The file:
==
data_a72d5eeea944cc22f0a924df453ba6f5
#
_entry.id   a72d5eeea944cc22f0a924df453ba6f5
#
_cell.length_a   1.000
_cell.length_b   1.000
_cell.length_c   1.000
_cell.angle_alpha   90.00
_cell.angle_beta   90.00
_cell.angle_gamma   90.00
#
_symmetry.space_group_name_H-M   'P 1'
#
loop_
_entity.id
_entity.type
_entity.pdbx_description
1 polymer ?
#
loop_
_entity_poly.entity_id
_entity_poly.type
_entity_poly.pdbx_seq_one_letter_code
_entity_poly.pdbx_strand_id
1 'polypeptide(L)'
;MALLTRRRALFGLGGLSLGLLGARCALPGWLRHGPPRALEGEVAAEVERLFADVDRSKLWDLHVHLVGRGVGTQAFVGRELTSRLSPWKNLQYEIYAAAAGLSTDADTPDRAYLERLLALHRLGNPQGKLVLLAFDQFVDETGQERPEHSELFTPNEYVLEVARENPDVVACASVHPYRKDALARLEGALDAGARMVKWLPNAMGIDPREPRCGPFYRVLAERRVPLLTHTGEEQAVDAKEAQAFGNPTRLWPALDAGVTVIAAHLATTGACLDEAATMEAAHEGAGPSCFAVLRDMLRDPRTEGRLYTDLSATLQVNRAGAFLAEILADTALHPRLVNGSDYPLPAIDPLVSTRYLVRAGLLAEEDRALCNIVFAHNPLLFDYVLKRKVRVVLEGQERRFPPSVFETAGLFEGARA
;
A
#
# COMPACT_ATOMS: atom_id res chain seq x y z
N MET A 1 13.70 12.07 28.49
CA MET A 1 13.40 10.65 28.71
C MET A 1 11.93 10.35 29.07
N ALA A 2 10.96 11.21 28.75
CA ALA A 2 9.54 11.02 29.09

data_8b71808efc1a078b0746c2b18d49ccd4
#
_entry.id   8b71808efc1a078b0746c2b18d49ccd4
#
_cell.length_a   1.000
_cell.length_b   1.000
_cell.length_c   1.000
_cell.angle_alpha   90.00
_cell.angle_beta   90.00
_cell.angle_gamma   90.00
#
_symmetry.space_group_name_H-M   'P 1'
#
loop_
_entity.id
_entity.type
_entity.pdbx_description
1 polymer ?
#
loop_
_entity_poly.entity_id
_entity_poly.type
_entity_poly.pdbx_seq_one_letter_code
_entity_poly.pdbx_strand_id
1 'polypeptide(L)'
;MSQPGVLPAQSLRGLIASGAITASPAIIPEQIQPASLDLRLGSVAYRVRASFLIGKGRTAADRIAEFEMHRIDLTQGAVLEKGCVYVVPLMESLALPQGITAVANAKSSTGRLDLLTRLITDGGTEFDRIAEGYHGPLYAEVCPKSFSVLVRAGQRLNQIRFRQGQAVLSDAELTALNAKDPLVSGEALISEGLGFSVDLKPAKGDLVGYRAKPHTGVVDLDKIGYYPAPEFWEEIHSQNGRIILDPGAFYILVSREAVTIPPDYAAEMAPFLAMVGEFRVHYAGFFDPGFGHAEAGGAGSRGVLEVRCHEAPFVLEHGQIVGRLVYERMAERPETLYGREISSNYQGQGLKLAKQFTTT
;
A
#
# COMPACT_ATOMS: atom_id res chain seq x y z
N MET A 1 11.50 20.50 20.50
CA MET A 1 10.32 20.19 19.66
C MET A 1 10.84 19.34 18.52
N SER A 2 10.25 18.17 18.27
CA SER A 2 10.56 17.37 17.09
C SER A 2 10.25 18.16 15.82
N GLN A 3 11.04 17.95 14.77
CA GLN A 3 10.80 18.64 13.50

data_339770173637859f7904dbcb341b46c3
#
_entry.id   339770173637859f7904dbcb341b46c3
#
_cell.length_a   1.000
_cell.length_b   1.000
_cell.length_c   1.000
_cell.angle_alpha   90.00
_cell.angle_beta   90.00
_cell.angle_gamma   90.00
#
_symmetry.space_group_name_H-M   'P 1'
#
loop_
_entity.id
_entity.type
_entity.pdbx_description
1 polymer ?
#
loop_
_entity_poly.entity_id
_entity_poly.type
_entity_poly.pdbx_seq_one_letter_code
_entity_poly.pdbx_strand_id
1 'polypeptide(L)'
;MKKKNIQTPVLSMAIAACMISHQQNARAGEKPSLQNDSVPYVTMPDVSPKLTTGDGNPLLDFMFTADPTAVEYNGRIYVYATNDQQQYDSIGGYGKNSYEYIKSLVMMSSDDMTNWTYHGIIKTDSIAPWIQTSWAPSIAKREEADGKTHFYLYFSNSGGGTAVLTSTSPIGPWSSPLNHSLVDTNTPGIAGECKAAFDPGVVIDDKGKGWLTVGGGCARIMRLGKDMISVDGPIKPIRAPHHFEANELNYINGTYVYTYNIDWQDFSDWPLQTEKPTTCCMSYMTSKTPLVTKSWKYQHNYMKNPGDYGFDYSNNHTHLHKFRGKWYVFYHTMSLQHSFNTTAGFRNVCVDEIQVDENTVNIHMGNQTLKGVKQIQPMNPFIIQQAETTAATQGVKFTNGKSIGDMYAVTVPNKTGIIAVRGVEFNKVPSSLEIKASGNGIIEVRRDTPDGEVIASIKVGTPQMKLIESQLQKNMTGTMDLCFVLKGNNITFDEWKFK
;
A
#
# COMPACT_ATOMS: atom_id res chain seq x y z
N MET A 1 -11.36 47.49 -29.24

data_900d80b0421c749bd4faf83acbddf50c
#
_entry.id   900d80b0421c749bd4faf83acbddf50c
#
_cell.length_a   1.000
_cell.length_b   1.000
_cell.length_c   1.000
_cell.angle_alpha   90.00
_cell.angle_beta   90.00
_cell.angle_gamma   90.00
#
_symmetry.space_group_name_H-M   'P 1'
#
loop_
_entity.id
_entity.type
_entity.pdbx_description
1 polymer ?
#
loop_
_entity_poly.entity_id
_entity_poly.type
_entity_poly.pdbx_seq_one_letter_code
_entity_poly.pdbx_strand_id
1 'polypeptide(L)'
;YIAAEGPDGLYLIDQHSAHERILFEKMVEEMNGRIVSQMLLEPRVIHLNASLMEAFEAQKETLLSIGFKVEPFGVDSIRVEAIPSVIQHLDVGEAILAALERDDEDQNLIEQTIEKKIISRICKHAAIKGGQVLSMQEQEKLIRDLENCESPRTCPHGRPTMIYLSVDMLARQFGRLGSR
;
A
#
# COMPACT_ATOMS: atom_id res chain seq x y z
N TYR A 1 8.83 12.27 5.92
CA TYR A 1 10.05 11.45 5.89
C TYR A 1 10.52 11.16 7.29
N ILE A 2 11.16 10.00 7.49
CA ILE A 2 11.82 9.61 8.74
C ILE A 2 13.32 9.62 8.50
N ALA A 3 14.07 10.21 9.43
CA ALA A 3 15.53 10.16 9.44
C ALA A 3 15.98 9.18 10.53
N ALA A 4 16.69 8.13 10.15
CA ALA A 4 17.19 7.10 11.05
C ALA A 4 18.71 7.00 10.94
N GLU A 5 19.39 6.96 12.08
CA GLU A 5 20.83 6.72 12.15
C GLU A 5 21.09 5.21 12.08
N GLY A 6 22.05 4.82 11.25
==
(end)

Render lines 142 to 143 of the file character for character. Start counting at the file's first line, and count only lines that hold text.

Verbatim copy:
CA ALA A 3 15.53 10.16 9.44
C ALA A 3 15.98 9.18 10.53